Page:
I can remember most of the Sesame Street episodes and skits broadcast between 1989 and 2000. I’m 30 years old, and my youngest sibling is 23, and my brother’s occupational therapist and later babysitter had a burning hatred of Barney, which means I know the Sesame Street songs from that era word-for-word almost two decades later.

When I was a child, there were no openly autistic faces to us to latch on to as role models. But Sesame Street, so progressive that it moved its new programming to HBO to keep social conservatives from trying to kill the show entirely, was no stranger to disability even then. Linda, a Deaf woman who debuted on the show in 1973, was already teaching children how to sing in ASL back in 1976. Tarah, who had osteogenesis imperfecta, was showing off her skills as a wheelchair ballerina in 1993. But there still wasn’t anyone on Sesame Street with disabilities that also affected their minds.

(In the world of disability inclusion, disability is always physical first and mental/cognitive second, unless there’s been another mass shooting and we’re desperate to find something besides a gun to blame.).

When I was a child, Sesame Street coded characters as autistic—the Count, of course, and also sometimes Bert. Most autistic kids identified with the Count. (Personally, I found him terrifying, and may or may not have run away from him and his scary mountain and scary bats at least once. He wasn’t quite as scary as Ursula from The Little Mermaid, though, so I still have his “The Lambaba” word-perfect two decades later.)

I myself adored Bert, and, according to family lore, actually teethed on his nose. Most of all, what resounded with me was his bemusement at Ernie’s version of logic, which made literal sense and was reasonable from Ernie’s point of view, but always led to the wrong conclusion. (The cookies in bed sketch is a classic example.)

I had another kind of kinship with Kermit the Frog, who wasn’t a resident of Sesame Street but appeared in enough skits as a reporter covering Fairy Tale News for me to claim him for this essay. I was drawn to his high anxiety levels, his endless attempts to get everyone to just listen to him, to get everything in order for once in their lives, and the way heightened emotions stole his words and left him with screaming, flailing, and flapping as his only way to communicate.

But Kermit was never coded as autistic, not as far as I can tell. He was rather a giant ball of anxiety, almost certainly depressed, in an on-and-off relationship with an amazing woman who could have been a great partner for literally anyone else. (This is not an essay on the many, many wonders of Miss Piggy. Nor is it an essay on how the stereotype of a hen-picked husband needs to be rended from tip to toe and thrown to the piranhas. I can write that essay some other time, if anyone is interested, but I’m currently wearing my Joyful Autistic hat, and the Raging Feminist one will have to wait.)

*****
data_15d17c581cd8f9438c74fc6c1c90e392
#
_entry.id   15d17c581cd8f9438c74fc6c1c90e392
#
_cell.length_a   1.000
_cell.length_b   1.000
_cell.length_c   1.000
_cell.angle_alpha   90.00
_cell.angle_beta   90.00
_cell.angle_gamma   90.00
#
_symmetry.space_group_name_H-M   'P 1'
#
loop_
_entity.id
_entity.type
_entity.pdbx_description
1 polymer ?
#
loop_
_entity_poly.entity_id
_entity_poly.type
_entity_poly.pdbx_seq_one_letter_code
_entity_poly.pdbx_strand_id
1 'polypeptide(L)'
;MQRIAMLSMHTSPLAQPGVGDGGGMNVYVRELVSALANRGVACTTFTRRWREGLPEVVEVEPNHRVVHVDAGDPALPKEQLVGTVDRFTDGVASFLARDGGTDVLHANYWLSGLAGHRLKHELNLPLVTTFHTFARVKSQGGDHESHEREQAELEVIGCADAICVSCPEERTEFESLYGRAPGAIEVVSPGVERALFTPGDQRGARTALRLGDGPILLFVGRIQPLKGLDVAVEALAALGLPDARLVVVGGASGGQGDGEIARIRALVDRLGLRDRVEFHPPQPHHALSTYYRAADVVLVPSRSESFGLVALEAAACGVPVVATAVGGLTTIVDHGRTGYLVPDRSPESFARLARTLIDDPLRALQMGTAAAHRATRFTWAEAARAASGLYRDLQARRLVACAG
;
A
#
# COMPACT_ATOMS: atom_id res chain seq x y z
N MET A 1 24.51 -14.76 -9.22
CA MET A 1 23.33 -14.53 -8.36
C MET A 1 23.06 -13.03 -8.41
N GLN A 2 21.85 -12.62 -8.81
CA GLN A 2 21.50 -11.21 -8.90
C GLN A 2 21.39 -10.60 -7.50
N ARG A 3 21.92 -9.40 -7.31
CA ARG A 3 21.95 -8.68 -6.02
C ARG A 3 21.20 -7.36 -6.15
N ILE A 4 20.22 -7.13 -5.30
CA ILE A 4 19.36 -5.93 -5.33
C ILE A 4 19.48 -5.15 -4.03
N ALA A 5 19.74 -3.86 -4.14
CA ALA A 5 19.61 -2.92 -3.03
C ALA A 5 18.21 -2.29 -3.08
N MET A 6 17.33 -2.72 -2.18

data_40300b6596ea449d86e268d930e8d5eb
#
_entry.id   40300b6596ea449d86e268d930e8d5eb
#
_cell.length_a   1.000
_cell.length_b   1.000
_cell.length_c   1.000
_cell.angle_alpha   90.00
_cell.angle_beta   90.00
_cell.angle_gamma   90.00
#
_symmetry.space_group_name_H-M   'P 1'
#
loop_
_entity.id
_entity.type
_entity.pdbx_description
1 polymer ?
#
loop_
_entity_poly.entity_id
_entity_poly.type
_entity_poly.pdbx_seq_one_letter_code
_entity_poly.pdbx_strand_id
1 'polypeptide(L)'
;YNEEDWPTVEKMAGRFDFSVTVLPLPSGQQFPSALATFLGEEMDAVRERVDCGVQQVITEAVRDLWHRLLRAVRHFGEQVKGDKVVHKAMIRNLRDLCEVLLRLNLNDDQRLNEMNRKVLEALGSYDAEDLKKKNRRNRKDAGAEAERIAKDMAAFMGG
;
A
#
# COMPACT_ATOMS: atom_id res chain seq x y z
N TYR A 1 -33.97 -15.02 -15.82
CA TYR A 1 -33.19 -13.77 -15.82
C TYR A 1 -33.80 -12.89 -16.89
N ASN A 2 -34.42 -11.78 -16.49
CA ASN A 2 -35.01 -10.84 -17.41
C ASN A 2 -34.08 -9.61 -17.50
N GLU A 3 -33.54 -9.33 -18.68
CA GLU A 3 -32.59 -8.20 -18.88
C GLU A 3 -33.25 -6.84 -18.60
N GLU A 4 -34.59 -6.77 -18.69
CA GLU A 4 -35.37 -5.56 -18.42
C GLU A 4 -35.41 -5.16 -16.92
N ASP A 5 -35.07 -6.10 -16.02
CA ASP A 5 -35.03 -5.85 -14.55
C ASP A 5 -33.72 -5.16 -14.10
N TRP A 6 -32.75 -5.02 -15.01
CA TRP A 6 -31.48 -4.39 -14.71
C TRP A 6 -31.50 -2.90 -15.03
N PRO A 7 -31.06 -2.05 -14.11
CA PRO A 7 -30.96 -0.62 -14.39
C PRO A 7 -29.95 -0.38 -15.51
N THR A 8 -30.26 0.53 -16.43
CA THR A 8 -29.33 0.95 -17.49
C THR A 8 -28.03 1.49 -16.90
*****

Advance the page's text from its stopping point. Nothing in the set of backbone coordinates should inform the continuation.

Julia is different from all those other characters. Julia is openly autistic and doesn’t apologize for it. She has a home on Sesame Street and doesn’t need to be “fixed” to keep it. She’s not a single obsession, a savant, or a machine who needs to be programmed with the “right” words or social skills.

I look at Julia and see an autistic girl—an actual GIRL—who STIMS! and who is EMOTIONAL, so much so that her body can’t contain it! who USES HER BODY TO COMMUNICATE HER FEELINGS! She doesn’t need speech to express herself, and can say more with her body than words can contain, even when the NTs foreign to her world don’t understand what she means. She’s silly and goofy and strange and people LIKE HER FOR IT.

My new friend Julia has *real* friends, friends who didn’t need anyone to tell them that Julia was lonely because she was different and needed a special buddy to help her feel the same as everyone else.

Her friends think of her as an equal, not as a Special Task the grown-ups trust them with. Her friends don’t exploit her oddities for their own amusement or make fun of her in ways they know she can’t understand. They don’t leave her in favor of her “normal” friends when she breaks social taboos, and don’t leave her when she can’t answer their questions about who she is, or how she thinks, or why she can’t be like everybody else no matter how hard she tries. Her friends are the non-disabled peers I loved and followed as a child but could never seem to keep, the people I broke by getting too close when I was hopelessly broken.

It wasn’t until my second year of college that I found friends who embraced me and the autistic parts of my soul but weren’t autistic themselves. Calling them NT is probably a stretch. I’m pretty sure there’s something neurodivergent about people who creep along public streets in broad daylight pretending to be a raptor, complete with sound effects, and completely sober; and all of us had trouble passing in so-called normal culture.

They were and are more like me than any non-autistic person than I’d ever known. They love my flappy rants about administrative law at New Yorker speed, the same way I love their shared horror of the Twilight movies. We’re entertained, sometimes enraptured, frequently clueless, and sooner or later, baffled at why we’re still talking. They’ll probably never know why I’m so obsessed with the Chevron doctrine, and I will never understand what possessed them to go to the midnight release of the first Twilight movie. And that’s okay. We’re oddballs, but that’s a feature, not a bug.